Sunday, January 03, 2010

From Scribbles: Using Your Dad's Tool

“Using your dad’s tool” is a phrase that sounds rather incestuously pornographic, but that’s the phrase that keeps resurfacing in my brain whenever I think about the bunch of kids I meet these days. Let me clarify here. By kids I mean anyone more than two years younger than me. A little more descriptive verbiage here: sheltered, clueless, yuppie, spoilt brats. Nope! I don’t hate 'em. Not in the least bit. However, they belong to a class of people almost completely alien to me, which is surprising, since exactly four years ago, I stood exactly where they are standing now, and I remember myself very differently.

Actually come to think of it, I didn’t stand exactly where they are standing. Things were a lot different. “Back in my day” is another phrase one doesn’t really feel comfortable using at 21, but hell, back in my day 21 year olds didn’t seem all that different. They seemed pretty much on the same platform as us guys.

The short break that I just took to go to the toilet has shifted my focus a bit. Apologies. I shall return to the kids and us in a moment.

There is a story by Isaac Asimov, which describes a world of the future where all calculations are done by machines. Technology has evolved to the point where humans do not need to compute at all. In such a world a man who is able to calculate by hand becomes a novelty. It’s an amazing story. But thinking about it now gives me a slightly different angle on it. Let me expound with an analogy:

There is another story, a well known one, called Jurassic Park, by Michael Crichton. Now this book was not written in the ‘90s. Let us for a moment assume (it’s a far fetched assumption, but bear with me, I shall attempt to elaborate) that Mr. Michael Crichton did not live in present times, but was born as a dinosaur in the Jurassic period. Let us also assume that this twist of fate did not rob him of any of his literary abilities. Let us say he wrote Jurassic Park in the Jurassic period. Now the question I wish to pose is this: What would be the reaction of J. Random Dinosaur be, to this fantastic novel written by the Crichtonosaurus?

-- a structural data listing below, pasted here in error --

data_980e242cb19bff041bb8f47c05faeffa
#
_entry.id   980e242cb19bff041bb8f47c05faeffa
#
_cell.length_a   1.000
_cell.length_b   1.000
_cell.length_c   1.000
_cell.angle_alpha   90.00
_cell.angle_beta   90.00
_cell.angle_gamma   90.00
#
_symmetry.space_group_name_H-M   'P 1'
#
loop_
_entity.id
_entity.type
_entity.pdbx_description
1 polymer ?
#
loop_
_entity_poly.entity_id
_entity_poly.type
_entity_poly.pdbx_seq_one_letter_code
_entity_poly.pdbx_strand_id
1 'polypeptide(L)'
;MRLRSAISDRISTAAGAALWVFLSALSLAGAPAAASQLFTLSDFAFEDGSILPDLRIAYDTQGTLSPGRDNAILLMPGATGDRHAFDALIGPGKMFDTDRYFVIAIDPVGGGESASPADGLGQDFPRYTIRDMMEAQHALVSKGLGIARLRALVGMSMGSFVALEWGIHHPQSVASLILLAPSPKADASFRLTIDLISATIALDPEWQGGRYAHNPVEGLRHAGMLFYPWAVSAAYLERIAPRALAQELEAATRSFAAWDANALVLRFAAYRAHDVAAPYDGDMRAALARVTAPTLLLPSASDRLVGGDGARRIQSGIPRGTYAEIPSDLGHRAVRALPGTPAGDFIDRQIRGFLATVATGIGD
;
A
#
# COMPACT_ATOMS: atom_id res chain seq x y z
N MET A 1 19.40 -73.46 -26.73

I assume it would be something of the order of “Ha Ha! This saurus is brilliant! He actually hypothesizes that dinosaurs will cease to exist in a mere sixty five million years. Where do these author lizards get their ideas from? What imagination!”

This sounds reasonable when one looks at the reaction of a present day human to Asimov’s story about the calculating man.

It is inconceivable to people that what they hold to be basic axioms of existence, will change.

This brings me back to the discussion of kids and us.

When we were kids (that would be around the time we left home for college), we left home with the knowledge that we were stepping out into the big bad world, where we would be required to perform trapeze acts without a safety net.

Therefore, it became necessary for us to learn, in any way possible, the fundamentals of survival in a big bad world where people get their jollies out of watching other people fall.

We knew that if there was real trouble, we might be bailed out, but the price would be steep. And then again there was the drive to prove ourselves.

I shall choose three keywords from this little homily about ‘us’.

Fundamentals

Safety net

Drive.

We, since we were learning survival for ourselves, had to work our way up from the basics. Therefore, we naturally attach a lot of importance to fundamentals. Fundamentals, “life ke funde”, the basic truths.